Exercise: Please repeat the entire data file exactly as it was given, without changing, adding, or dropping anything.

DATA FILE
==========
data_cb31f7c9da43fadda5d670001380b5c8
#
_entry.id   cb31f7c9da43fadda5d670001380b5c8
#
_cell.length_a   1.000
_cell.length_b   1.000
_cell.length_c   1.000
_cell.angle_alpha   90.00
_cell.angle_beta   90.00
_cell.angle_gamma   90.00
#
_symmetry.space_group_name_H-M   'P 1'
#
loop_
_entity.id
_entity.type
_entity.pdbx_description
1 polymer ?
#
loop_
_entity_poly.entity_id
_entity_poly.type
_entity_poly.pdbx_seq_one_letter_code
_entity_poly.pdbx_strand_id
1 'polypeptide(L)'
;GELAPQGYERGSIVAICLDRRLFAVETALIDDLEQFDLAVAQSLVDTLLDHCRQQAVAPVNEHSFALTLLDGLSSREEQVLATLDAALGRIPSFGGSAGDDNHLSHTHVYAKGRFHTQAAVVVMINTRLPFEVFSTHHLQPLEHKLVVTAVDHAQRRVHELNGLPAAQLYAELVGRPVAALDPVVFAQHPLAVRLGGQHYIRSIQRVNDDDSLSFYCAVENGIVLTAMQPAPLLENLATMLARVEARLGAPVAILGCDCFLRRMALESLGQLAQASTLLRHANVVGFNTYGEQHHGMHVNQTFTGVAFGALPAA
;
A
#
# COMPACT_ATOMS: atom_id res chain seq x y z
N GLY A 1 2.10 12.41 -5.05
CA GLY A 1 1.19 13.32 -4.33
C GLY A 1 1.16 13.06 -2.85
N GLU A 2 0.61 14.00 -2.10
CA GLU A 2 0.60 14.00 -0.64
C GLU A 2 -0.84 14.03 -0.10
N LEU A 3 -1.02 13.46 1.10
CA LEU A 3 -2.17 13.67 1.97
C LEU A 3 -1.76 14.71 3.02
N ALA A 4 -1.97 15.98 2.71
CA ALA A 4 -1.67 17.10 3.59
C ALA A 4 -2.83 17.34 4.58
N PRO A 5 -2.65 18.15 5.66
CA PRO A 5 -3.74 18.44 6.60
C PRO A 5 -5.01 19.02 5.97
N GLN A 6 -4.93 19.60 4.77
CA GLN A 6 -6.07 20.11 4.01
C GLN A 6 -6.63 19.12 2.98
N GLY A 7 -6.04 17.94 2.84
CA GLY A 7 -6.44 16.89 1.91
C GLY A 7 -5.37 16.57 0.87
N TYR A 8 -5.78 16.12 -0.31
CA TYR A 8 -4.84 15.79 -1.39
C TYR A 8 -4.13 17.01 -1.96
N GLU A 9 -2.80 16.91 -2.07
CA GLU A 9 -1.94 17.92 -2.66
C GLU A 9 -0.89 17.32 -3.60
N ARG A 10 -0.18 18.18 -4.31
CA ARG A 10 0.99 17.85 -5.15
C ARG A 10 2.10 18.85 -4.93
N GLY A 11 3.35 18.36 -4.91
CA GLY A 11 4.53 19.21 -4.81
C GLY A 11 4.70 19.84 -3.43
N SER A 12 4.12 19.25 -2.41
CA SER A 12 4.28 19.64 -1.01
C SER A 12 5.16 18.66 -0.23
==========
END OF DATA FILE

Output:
data_cb31f7c9da43fadda5d670001380b5c8
#
_entry.id   cb31f7c9da43fadda5d670001380b5c8
#
_cell.length_a   1.000
_cell.length_b   1.000
_cell.length_c   1.000
_cell.angle_alpha   90.00
_cell.angle_beta   90.00
_cell.angle_gamma   90.00
#
_symmetry.space_group_name_H-M   'P 1'
#
loop_
_entity.id
_entity.type
_entity.pdbx_description
1 polymer ?
#
loop_
_entity_poly.entity_id
_entity_poly.type
_entity_poly.pdbx_seq_one_letter_code
_entity_poly.pdbx_strand_id
1 'polypeptide(L)'
;GELAPQGYERGSIVAICLDRRLFAVETALIDDLEQFDLAVAQSLVDTLLDHCRQQAVAPVNEHSFALTLLDGLSSREEQVLATLDAALGRIPSFGGSAGDDNHLSHTHVYAKGRFHTQAAVVVMINTRLPFEVFSTHHLQPLEHKLVVTAVDHAQRRVHELNGLPAAQLYAELVGRPVAALDPVVFAQHPLAVRLGGQHYIRSIQRVNDDDSLSFYCAVENGIVLTAMQPAPLLENLATMLARVEARLGAPVAILGCDCFLRRMALESLGQLAQASTLLRHANVVGFNTYGEQHHGMHVNQTFTGVAFGALPAA
;
A
#
# COMPACT_ATOMS: atom_id res chain seq x y z
N GLY A 1 2.10 12.41 -5.05
CA GLY A 1 1.19 13.32 -4.33
C GLY A 1 1.16 13.06 -2.85
N GLU A 2 0.61 14.00 -2.10
CA GLU A 2 0.60 14.00 -0.64
C GLU A 2 -0.84 14.03 -0.10
N LEU A 3 -1.02 13.46 1.10
CA LEU A 3 -2.17 13.67 1.97
C LEU A 3 -1.76 14.71 3.02
N ALA A 4 -1.97 15.98 2.71
CA ALA A 4 -1.67 17.10 3.59
C ALA A 4 -2.83 17.34 4.58
N PRO A 5 -2.65 18.15 5.66
CA PRO A 5 -3.74 18.44 6.60
C PRO A 5 -5.01 19.02 5.97
N GLN A 6 -4.93 19.60 4.77
CA GLN A 6 -6.07 20.11 4.01
C GLN A 6 -6.63 19.12 2.98
N GLY A 7 -6.04 17.94 2.84
CA GLY A 7 -6.44 16.89 1.91
C GLY A 7 -5.37 16.57 0.87
N TYR A 8 -5.78 16.12 -0.31
CA TYR A 8 -4.84 15.79 -1.39
C TYR A 8 -4.13 17.01 -1.96
N GLU A 9 -2.80 16.91 -2.07
CA GLU A 9 -1.94 17.92 -2.66
C GLU A 9 -0.89 17.32 -3.60
N ARG A 10 -0.18 18.18 -4.31
CA ARG A 10 0.99 17.85 -5.15
C ARG A 10 2.10 18.85 -4.93
N GLY A 11 3.35 18.36 -4.91
CA GLY A 11 4.53 19.21 -4.81
C GLY A 11 4.70 19.84 -3.43
N SER A 12 4.12 19.25 -2.41
CA SER A 12 4.28 19.64 -1.01
C SER A 12 5.16 18.66 -0.23